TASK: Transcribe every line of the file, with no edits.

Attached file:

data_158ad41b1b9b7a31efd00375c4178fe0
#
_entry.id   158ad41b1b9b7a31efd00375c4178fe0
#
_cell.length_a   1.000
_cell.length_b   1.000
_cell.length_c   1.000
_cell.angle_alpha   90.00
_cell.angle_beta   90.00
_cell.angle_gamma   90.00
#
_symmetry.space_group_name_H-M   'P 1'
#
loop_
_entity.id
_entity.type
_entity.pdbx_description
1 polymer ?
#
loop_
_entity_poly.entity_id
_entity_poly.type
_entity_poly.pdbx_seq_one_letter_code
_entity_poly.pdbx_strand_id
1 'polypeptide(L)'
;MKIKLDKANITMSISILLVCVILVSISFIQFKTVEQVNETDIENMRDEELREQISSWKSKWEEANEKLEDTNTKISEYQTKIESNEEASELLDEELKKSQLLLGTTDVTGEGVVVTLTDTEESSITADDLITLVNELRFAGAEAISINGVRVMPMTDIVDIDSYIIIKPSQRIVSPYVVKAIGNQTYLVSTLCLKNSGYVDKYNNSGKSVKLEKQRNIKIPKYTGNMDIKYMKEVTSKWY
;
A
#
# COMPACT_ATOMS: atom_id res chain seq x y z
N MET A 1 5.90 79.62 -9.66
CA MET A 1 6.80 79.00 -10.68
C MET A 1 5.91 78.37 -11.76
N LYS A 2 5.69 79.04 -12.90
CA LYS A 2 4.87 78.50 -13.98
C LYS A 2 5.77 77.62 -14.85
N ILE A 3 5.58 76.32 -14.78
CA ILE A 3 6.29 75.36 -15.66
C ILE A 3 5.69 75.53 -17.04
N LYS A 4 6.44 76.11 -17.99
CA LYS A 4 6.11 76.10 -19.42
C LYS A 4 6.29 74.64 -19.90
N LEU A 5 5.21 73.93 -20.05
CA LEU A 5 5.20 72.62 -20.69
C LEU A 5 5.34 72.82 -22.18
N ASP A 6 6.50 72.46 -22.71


data_158ad41b1b9b7a31efd00375c4178fe0
#
_entry.id   158ad41b1b9b7a31efd00375c4178fe0
#
_cell.length_a   1.000
_cell.length_b   1.000
_cell.length_c   1.000
_cell.angle_alpha   90.00
_cell.angle_beta   90.00
_cell.angle_gamma   90.00
#
_symmetry.space_group_name_H-M   'P 1'
#
loop_
_entity.id
_entity.type
_entity.pdbx_description
1 polymer ?
#
loop_
_entity_poly.entity_id
_entity_poly.type
_entity_poly.pdbx_seq_one_letter_code
_entity_poly.pdbx_strand_id
1 'polypeptide(L)'
;MKIKLDKANITMSISILLVCVILVSISFIQFKTVEQVNETDIENMRDEELREQISSWKSKWEEANEKLEDTNTKISEYQTKIESNEEASELLDEELKKSQLLLGTTDVTGEGVVVTLTDTEESSITADDLITLVNELRFAGAEAISINGVRVMPMTDIVDIDSYIIIKPSQRIVSPYVVKAIGNQTYLVSTLCLKNSGYVDKYNNSGKSVKLEKQRNIKIPKYTGNMDIKYMKEVTSKWY
;
A
#
# COMPACT_ATOMS: atom_id res chain seq x y z
N MET A 1 5.90 79.62 -9.66
CA MET A 1 6.80 79.00 -10.68
C MET A 1 5.91 78.37 -11.76
N LYS A 2 5.69 79.04 -12.90
CA LYS A 2 4.87 78.50 -13.98
C LYS A 2 5.77 77.62 -14.85
N ILE A 3 5.58 76.32 -14.78
CA ILE A 3 6.29 75.36 -15.66
C ILE A 3 5.69 75.53 -17.04
N LYS A 4 6.44 76.11 -17.99
CA LYS A 4 6.11 76.10 -19.42
C LYS A 4 6.29 74.64 -19.90
N LEU A 5 5.21 73.93 -20.05
CA LEU A 5 5.20 72.62 -20.69
C LEU A 5 5.34 72.82 -22.18
N ASP A 6 6.50 72.46 -22.71